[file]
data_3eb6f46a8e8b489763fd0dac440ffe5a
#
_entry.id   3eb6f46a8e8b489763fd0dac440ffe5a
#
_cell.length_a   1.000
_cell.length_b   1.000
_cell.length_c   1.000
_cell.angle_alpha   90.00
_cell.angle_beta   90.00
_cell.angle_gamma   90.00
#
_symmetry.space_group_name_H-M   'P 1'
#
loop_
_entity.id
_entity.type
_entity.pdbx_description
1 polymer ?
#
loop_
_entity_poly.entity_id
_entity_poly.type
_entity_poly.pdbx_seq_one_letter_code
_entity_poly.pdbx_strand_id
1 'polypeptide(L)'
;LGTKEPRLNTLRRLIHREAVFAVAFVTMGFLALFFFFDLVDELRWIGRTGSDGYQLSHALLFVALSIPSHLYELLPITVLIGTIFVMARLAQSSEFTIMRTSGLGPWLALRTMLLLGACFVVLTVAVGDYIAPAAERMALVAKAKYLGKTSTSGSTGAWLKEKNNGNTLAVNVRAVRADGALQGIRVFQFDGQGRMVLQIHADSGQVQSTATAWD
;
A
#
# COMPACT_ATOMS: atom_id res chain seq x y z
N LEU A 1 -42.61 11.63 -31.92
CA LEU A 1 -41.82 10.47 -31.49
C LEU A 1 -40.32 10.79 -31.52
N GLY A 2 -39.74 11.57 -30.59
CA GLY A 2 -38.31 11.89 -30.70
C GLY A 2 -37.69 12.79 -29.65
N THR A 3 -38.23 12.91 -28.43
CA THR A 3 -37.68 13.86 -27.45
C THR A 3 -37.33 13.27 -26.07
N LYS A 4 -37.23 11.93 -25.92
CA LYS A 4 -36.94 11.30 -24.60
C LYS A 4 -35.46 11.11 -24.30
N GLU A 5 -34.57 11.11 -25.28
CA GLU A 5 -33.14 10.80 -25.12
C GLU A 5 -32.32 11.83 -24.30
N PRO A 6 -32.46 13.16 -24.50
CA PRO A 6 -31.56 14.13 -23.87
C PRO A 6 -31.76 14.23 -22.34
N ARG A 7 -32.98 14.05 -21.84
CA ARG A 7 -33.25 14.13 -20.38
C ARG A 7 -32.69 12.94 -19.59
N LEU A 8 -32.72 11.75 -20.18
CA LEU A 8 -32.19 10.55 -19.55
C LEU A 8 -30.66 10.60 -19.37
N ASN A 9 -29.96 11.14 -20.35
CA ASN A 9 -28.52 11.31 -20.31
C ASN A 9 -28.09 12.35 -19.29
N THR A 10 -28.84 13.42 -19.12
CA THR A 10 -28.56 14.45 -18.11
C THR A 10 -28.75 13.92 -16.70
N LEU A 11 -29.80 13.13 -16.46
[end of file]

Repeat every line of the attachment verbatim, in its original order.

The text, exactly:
data_3eb6f46a8e8b489763fd0dac440ffe5a
#
_entry.id   3eb6f46a8e8b489763fd0dac440ffe5a
#
_cell.length_a   1.000
_cell.length_b   1.000
_cell.length_c   1.000
_cell.angle_alpha   90.00
_cell.angle_beta   90.00
_cell.angle_gamma   90.00
#
_symmetry.space_group_name_H-M   'P 1'
#
loop_
_entity.id
_entity.type
_entity.pdbx_description
1 polymer ?
#
loop_
_entity_poly.entity_id
_entity_poly.type
_entity_poly.pdbx_seq_one_letter_code
_entity_poly.pdbx_strand_id
1 'polypeptide(L)'
;LGTKEPRLNTLRRLIHREAVFAVAFVTMGFLALFFFFDLVDELRWIGRTGSDGYQLSHALLFVALSIPSHLYELLPITVLIGTIFVMARLAQSSEFTIMRTSGLGPWLALRTMLLLGACFVVLTVAVGDYIAPAAERMALVAKAKYLGKTSTSGSTGAWLKEKNNGNTLAVNVRAVRADGALQGIRVFQFDGQGRMVLQIHADSGQVQSTATAWD
;
A
#
# COMPACT_ATOMS: atom_id res chain seq x y z
N LEU A 1 -42.61 11.63 -31.92
CA LEU A 1 -41.82 10.47 -31.49
C LEU A 1 -40.32 10.79 -31.52
N GLY A 2 -39.74 11.57 -30.59
CA GLY A 2 -38.31 11.89 -30.70
C GLY A 2 -37.69 12.79 -29.65
N THR A 3 -38.23 12.91 -28.43
CA THR A 3 -37.68 13.86 -27.45
C THR A 3 -37.33 13.27 -26.07
N LYS A 4 -37.23 11.93 -25.92
CA LYS A 4 -36.94 11.30 -24.60
C LYS A 4 -35.46 11.11 -24.30
N GLU A 5 -34.57 11.11 -25.28
CA GLU A 5 -33.14 10.80 -25.12
C GLU A 5 -32.32 11.83 -24.30
N PRO A 6 -32.46 13.16 -24.50
CA PRO A 6 -31.56 14.13 -23.87
C PRO A 6 -31.76 14.23 -22.34
N ARG A 7 -32.98 14.05 -21.84
CA ARG A 7 -33.25 14.13 -20.38
C ARG A 7 -32.69 12.94 -19.59
N LEU A 8 -32.72 11.75 -20.18
CA LEU A 8 -32.19 10.55 -19.55
C LEU A 8 -30.66 10.60 -19.37
N ASN A 9 -29.96 11.14 -20.35
CA ASN A 9 -28.52 11.31 -20.31
C ASN A 9 -28.09 12.35 -19.29
N THR A 10 -28.84 13.42 -19.12
CA THR A 10 -28.56 14.45 -18.11
C THR A 10 -28.75 13.92 -16.70
N LEU A 11 -29.80 13.13 -16.46